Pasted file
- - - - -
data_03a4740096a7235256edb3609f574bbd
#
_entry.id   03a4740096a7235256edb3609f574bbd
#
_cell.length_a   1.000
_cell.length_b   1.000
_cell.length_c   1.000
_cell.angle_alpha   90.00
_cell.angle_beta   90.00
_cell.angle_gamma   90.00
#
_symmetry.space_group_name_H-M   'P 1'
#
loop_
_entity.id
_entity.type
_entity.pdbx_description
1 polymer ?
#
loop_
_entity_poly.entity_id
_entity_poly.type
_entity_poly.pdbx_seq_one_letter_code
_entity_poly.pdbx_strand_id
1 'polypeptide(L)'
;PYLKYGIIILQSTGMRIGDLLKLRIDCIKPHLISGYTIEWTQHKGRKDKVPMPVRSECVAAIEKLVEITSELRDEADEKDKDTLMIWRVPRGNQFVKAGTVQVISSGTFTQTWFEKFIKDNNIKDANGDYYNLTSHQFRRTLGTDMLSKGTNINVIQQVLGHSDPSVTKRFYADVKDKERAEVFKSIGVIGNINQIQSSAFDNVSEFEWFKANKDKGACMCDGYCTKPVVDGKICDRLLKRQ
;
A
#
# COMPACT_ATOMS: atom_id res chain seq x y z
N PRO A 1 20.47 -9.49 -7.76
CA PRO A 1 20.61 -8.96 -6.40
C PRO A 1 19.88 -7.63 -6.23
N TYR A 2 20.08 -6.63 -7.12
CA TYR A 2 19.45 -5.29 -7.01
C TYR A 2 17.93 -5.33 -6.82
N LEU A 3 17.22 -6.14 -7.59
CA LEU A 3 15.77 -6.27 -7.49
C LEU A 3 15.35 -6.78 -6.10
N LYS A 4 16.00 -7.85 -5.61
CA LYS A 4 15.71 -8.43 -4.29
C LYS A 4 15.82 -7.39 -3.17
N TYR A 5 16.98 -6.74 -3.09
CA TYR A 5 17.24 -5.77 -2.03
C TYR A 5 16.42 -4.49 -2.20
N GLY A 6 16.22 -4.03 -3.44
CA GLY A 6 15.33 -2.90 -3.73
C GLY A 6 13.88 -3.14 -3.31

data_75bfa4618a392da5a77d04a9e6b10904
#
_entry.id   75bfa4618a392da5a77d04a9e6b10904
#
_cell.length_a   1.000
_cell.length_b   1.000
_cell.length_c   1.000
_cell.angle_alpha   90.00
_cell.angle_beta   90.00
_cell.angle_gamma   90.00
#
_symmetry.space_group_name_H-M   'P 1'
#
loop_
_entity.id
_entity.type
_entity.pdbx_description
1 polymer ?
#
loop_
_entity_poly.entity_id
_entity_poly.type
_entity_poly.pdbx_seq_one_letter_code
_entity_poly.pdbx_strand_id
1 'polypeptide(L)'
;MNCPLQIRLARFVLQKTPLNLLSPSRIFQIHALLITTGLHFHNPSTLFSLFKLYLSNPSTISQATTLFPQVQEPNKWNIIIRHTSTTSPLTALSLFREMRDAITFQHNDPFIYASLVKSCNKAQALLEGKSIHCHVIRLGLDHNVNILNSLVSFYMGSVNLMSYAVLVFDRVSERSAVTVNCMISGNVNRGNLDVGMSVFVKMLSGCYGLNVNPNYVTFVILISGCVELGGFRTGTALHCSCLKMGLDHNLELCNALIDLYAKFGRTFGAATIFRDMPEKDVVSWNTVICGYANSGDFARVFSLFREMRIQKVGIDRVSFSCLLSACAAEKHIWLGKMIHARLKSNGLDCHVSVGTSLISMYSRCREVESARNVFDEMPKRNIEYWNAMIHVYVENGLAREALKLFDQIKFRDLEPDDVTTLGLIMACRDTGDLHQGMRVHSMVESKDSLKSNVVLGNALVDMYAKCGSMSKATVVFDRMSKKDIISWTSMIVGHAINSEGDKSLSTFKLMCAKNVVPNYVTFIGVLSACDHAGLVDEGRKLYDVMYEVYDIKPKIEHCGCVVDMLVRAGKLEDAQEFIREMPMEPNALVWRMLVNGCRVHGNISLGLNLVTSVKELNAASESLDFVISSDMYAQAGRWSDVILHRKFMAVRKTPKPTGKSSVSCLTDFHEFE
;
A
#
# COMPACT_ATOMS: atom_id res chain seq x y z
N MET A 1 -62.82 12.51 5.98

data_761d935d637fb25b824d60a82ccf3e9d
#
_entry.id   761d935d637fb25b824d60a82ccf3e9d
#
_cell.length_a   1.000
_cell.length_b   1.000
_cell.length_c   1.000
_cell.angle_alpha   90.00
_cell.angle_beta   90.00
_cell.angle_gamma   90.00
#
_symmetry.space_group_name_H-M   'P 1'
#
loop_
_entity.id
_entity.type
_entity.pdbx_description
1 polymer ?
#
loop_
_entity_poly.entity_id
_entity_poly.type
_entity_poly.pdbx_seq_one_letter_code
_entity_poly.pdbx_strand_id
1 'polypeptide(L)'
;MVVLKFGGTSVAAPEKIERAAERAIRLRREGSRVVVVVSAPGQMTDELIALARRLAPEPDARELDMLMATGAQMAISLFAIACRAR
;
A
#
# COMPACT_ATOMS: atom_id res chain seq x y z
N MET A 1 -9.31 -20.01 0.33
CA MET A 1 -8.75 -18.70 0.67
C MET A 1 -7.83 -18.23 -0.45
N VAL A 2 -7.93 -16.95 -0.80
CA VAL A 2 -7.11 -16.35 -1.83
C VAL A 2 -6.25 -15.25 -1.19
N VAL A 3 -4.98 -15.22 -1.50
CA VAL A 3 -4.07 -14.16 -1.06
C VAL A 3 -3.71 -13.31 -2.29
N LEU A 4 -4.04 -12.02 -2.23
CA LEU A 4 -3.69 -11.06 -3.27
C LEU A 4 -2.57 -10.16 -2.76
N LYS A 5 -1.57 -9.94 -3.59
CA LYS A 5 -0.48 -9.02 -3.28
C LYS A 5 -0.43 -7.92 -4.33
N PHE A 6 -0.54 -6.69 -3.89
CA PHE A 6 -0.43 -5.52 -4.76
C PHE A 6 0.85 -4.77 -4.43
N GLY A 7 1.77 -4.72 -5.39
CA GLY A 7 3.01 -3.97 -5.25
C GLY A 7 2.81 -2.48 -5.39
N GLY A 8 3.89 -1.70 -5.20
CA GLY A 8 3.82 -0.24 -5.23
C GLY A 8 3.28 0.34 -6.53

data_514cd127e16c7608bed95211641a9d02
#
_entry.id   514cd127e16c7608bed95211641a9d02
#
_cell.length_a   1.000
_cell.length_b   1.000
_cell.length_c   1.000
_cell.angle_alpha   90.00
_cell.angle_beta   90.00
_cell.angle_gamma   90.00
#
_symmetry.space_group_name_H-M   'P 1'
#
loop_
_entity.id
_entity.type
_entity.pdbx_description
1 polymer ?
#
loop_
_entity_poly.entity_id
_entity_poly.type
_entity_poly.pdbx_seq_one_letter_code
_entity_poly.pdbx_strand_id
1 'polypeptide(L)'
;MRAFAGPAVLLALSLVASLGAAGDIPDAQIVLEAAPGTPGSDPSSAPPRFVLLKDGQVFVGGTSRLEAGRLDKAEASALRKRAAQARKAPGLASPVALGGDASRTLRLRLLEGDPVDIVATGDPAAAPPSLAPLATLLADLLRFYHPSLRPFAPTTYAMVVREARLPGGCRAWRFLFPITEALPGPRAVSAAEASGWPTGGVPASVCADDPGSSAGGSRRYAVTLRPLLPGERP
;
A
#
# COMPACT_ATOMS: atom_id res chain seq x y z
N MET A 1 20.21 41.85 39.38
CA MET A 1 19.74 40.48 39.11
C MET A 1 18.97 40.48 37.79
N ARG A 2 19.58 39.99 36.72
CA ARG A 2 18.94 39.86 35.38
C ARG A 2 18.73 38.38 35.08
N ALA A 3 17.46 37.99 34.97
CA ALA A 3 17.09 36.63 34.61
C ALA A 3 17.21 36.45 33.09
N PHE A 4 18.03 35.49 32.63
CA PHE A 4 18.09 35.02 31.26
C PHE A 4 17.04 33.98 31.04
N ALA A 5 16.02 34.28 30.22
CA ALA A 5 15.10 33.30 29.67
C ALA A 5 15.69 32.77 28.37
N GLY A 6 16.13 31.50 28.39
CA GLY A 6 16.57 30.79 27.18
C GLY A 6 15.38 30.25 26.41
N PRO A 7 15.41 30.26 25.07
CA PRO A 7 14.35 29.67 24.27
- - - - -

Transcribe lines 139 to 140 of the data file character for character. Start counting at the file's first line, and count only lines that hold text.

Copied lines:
_cell.length_b   1.000
_cell.length_c   1.000